Balance and Symmetry are
the Ruling Characteristics
Homes are often brick with detailing in copper or slate. Windows and chimneys are symmetrical and perfectly balanced, at least in original versions of the style. Defining features include a steep, high,
hip roof; balcony and
porch balustrades; rectangle doors set in arched openings; and double French windows with
shutters. Second-story windows usually have a curved head that breaks through the cornice.
The design had its origins in the style of rural manor homes, or chateaus, built by the French nobles during the reign of Louis XIV in the mid-1600s. The French Provincial design was a popular Revival style in the 1920s and again in the 1960s.
In the book, 'French Country Living
' by Caroline Clifton-Mogg. - There are literally hundreds of color photos in this book all illustrating the real meaning of the countryside in France. The book is made up of two sections, the first emphasizing the soft, monochrome colors with the natural textures and materials which are distinctly French. The second portions takes a look at the overall style and commemorate the unique decorative style enthused over many centuries by the countryside of France, and illustrates ways to translate these elements and styles into your home, both urban and rustic. Over 30,000 copies have been sold. The beautiful photography is by Christopher Drake.
One of the most distinctive characteristics of many French buildings is the tall second story windows, often arched at the top, that break through the cornice and rise above the eaves. This unusual window design is especially noticeable on America’s French provincial homes.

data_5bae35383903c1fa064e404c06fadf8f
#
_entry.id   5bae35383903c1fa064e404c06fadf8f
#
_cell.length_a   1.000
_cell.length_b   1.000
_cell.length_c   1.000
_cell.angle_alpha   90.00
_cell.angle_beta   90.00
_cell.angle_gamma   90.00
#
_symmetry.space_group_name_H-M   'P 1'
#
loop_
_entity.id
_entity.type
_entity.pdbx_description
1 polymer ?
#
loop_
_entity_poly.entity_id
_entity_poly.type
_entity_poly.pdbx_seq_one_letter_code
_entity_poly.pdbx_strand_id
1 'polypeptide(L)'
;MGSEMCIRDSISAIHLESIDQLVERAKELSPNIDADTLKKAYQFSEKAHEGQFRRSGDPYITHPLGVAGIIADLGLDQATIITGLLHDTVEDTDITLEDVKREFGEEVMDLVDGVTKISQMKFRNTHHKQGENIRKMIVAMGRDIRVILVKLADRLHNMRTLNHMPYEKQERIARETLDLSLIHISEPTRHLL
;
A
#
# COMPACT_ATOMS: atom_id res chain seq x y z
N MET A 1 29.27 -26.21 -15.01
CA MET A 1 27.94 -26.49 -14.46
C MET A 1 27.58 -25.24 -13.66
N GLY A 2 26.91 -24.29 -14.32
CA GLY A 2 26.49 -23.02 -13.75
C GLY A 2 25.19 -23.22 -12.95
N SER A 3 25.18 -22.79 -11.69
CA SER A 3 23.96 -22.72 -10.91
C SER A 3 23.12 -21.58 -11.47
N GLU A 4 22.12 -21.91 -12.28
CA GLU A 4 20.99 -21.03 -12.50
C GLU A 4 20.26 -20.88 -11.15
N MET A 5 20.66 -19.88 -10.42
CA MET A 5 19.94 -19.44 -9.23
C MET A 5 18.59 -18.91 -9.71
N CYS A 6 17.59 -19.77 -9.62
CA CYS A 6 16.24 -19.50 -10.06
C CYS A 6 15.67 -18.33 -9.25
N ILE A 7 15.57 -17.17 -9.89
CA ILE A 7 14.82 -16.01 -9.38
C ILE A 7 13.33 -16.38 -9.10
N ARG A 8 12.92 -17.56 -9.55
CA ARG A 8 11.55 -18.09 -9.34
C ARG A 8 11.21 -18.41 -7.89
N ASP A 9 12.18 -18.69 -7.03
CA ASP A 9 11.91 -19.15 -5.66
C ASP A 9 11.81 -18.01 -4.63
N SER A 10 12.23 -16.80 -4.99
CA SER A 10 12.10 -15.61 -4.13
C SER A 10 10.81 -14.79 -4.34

Modeled after country manors in the French provinces, these brick or stucco homes are stately and formal. They have steep hipped roofs and a square, symmetrical shape with windows balanced on each side of the entrance. The tall second story windows add to the sense of height.
In Normandy and the Loire Valley of France, farm silos were often attached to the main living quarters instead of a separate barn. After World War I, Americans romanticized the traditional French farmhouse, creating a style known as French Normandy. Sided with stone, stucco, or brick, these homes may suggest the Tudor style with decorative half timbering (vertical, horizontal, and diagonal strips of wood set in masonry). The French Normandy style is distinguished by a round stone tower topped by a cone-shaped roof. The tower is usually placed near the centre, serving as the entrance to the home. French Normandy and French provincial details are often combined to create a style simply called French Country or French Rural carved or embossed on mouldings, sconce's, and banisters.
Suggested Home Styles Books